Should Photographs Represent Reality or Are They Art?
With the advancements in post processing software and tools, there are varying opinions on what photography should represent. For the sake of this discussion, let's focus on landscape and macro photography. Some feel photographs should represent the reality of what the photographer saw through the view finder while others view photography as an art, where the photographer is free to interpret and present the scene as they imagined it. For example, my two siblings view the soft silky look of a waterfall shot using a long exposure as not real life and would prefer seeing the individual droplets of water splashing about. My clear preference, if you've seen my waterfall photographs, is one using long exposure to give the illusion of movement and the flow of the water. Recent advancements in the tools available to photographers such as sky replacements and textures provide even more opportunities for the creation of "art".
So who is "right"? My personal belief is that, as a photographer, I'm creating art. Using my imagination to not only present my subject but to present it in such a way that I believe represents all it could be. This could simply be increasing the color saturation a bit or erasing distracting elements. It may mean replacing a totally blown out bright hazy sky with one having nice puffy white clouds.
No digital photos are produced without some post processing. Even when you snap off a photo with your camera set on "auto" or with your phone, the camera is doing some processing automatically. But with today's cameras you can take photos in RAW format vs. JPEG, which provides much more information to use in post processing. This allows photographers to use every pixel of information in the original image whereas a JPEG photo only has a fraction of the information.
One reason I may do some "extra" post processing is that most times I visit a location hoping for exceptional conditions which does not really materialize. Let me give you an example.
Last weekend I visited a new waterfall, the Lower Waterfall on Hungry River. This was after we stopped at Case Falls just outside Hendersonville, NC. By the time I reached the Hungry River, the sky was very bright and there was no way of getting an evenly exposed photograph with an even range of brights and darks. Even by blending an underexposed photo for the sky with another image processed for everything else would leave a totally boring sky. I made the decision while shooting that I would likely need to use the sky replacement tool in Photoshop to save the photo. Here is the unprocessed photo.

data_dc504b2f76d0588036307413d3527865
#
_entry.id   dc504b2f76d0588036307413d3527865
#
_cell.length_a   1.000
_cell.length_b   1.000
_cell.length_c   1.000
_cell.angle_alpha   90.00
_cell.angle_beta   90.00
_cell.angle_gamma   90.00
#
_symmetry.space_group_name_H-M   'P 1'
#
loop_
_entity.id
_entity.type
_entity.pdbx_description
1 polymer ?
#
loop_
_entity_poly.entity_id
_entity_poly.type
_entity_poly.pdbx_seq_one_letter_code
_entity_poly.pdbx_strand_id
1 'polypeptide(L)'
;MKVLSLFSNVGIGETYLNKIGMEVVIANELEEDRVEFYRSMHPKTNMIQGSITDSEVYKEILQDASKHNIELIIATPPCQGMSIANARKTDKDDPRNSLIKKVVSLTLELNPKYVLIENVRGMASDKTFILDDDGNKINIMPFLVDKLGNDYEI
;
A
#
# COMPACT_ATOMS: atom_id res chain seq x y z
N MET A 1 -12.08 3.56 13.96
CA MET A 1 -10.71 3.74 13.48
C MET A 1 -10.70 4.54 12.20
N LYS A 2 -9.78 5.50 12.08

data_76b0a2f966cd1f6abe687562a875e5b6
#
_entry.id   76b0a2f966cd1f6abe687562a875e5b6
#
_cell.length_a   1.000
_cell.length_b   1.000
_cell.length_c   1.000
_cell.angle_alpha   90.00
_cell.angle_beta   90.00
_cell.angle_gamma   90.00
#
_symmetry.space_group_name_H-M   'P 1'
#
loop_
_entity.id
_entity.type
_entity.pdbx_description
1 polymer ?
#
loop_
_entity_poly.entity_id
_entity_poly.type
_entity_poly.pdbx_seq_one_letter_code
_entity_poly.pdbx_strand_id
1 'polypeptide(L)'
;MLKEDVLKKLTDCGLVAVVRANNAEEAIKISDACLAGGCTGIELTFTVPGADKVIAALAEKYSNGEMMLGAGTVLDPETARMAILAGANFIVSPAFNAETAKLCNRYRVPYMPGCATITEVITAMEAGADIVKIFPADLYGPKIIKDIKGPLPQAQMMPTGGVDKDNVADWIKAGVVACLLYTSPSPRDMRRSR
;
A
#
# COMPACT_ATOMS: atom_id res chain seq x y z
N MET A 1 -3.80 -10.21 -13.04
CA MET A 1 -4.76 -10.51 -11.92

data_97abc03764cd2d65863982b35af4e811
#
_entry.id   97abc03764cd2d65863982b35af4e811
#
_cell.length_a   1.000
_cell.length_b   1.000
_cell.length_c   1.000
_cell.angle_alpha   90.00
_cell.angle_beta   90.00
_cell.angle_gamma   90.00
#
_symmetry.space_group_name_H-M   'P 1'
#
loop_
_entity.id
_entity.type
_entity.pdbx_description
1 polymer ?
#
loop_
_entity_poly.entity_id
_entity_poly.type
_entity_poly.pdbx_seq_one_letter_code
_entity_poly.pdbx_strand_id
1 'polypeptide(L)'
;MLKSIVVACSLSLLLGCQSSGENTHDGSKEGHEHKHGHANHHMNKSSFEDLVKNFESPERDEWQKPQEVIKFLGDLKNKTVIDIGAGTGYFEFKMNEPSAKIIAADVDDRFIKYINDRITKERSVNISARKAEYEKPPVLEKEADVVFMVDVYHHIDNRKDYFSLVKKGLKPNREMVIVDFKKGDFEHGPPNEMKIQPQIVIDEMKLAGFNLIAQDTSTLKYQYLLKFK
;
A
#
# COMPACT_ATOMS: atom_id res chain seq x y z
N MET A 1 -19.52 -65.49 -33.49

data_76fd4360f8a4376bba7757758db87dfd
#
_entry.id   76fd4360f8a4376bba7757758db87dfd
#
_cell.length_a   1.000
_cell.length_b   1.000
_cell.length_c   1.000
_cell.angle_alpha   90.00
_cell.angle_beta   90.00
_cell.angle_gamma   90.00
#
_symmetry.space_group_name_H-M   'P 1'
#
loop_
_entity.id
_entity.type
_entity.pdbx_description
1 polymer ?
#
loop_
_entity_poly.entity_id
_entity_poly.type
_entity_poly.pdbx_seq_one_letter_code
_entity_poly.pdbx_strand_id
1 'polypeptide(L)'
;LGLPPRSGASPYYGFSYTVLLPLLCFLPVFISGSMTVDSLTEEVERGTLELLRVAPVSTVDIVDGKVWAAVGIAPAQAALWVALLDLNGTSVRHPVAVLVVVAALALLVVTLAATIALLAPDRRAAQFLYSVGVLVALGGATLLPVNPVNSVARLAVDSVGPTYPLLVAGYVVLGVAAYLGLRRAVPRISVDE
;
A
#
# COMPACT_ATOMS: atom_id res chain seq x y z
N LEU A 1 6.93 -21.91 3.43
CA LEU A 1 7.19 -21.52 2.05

As I tried various skies with nice clouds, the photo looked much better but just was not making a great image. The main reason was the waterfall itself. It did not look great with its water flow. I then thought about using a night sky. That presented challenges by "matching" the surrounding landscape to a nighttime scene with the proper color temperature. I tried a sky with the Milky Way in it and that led me to this final image.
You can probably see the extensive dodging and burning that was needed to arrive at a believable lighting scheme. Another issue was adapting the color temperature to that of a nighttime photo. I lowered the color temperature more to the blue or cooler part of the spectrum. I also had to be sure to adjust any areas on the trees or elsewhere that had some brighter sunlight hitting it. Then, finally, to add a bit of mystery to the image I added some light to the window of the abandoned building. This is the image that showed the full potential for this scene in my mind.
Then another question comes up when you want to post the photo online. Do you indicate that the photo was processed with a replacement sky or allow the viewer to think this is the actual scene you saw? While I would like to take credit for taking the image like it appears I always give an indication that I creatively used Photoshop to get the result.
Let me give you another example of another method to enhance a photo but without any post processing. My interest in macro photography, especially with flowers, is increasing. But often times the background of the image, even after using a wide open aperture to blur it, detracts from the image. To provide a more pleasing background, I purchase textures which, in this case, appears to be a nice blurry green. These textures are printed and glued on a foam board. Then, while taking the photo, I simply hold the foam board behind the flower. The result is shown here.
Using this technique removes the ugly brownish background and replaces it with a pleasing background that looks like you were in a plush garden. This can also be accomplished in photoshop but I find this approach much easier. I have about six of these printed textures with me all with a different pattern and color.
So is photography as discussed here supposed to present realism or should it be considered art and its many creative possibilities? Each photographer needs to answer that question for themselves. There is no one answer for everyone. It is your photo after all. Do what YOU like.
Enjoy your photography journey!!
Artistic photography is one that makes use of the viewer’s imagination. The photographer takes us into his/her world and allows us to experience what they see in their mind’s eye. Photographs that depict reality are those that capture things as they truly exist in the world around them. Click this http://www.asianefficiency.com/productivity/things-bed-wake-refreshed-productive/ link for more details. These photographs are not creative and do not use the imagination of the viewer.
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